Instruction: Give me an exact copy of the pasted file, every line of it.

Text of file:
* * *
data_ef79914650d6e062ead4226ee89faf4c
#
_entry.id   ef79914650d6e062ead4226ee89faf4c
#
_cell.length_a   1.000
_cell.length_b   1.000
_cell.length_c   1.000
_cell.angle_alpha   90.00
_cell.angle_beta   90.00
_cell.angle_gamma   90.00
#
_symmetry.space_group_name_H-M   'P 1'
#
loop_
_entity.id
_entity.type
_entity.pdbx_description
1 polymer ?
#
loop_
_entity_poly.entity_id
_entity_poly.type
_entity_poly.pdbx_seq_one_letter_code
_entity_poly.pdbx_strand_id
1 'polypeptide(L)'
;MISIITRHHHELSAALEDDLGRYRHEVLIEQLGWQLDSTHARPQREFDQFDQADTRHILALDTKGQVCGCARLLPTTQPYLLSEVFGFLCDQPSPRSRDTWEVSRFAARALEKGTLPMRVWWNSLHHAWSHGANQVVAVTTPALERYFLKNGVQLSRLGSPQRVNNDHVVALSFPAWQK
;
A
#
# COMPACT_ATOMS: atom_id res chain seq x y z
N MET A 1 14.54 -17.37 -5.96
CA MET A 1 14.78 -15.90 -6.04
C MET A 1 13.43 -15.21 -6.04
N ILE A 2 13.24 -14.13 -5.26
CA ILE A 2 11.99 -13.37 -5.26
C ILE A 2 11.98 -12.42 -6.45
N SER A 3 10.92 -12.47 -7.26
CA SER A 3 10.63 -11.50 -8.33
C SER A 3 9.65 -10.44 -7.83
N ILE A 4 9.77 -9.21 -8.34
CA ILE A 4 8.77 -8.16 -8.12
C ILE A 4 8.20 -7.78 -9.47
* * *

data_ef79914650d6e062ead4226ee89faf4c
#
_entry.id   ef79914650d6e062ead4226ee89faf4c
#
_cell.length_a   1.000
_cell.length_b   1.000
_cell.length_c   1.000
_cell.angle_alpha   90.00
_cell.angle_beta   90.00
_cell.angle_gamma   90.00
#
_symmetry.space_group_name_H-M   'P 1'
#
loop_
_entity.id
_entity.type
_entity.pdbx_description
1 polymer ?
#
loop_
_entity_poly.entity_id
_entity_poly.type
_entity_poly.pdbx_seq_one_letter_code
_entity_poly.pdbx_strand_id
1 'polypeptide(L)'
;MISIITRHHHELSAALEDDLGRYRHEVLIEQLGWQLDSTHARPQREFDQFDQADTRHILALDTKGQVCGCARLLPTTQPYLLSEVFGFLCDQPSPRSRDTWEVSRFAARALEKGTLPMRVWWNSLHHAWSHGANQVVAVTTPALERYFLKNGVQLSRLGSPQRVNNDHVVALSFPAWQK
;
A
#
# COMPACT_ATOMS: atom_id res chain seq x y z
N MET A 1 14.54 -17.37 -5.96
CA MET A 1 14.78 -15.90 -6.04
C MET A 1 13.43 -15.21 -6.04
N ILE A 2 13.24 -14.13 -5.26
CA ILE A 2 11.99 -13.37 -5.26
C ILE A 2 11.98 -12.42 -6.45
N SER A 3 10.92 -12.47 -7.26
CA SER A 3 10.63 -11.50 -8.33
C SER A 3 9.65 -10.44 -7.83
N ILE A 4 9.77 -9.21 -8.34
CA ILE A 4 8.77 -8.16 -8.12
C ILE A 4 8.20 -7.78 -9.47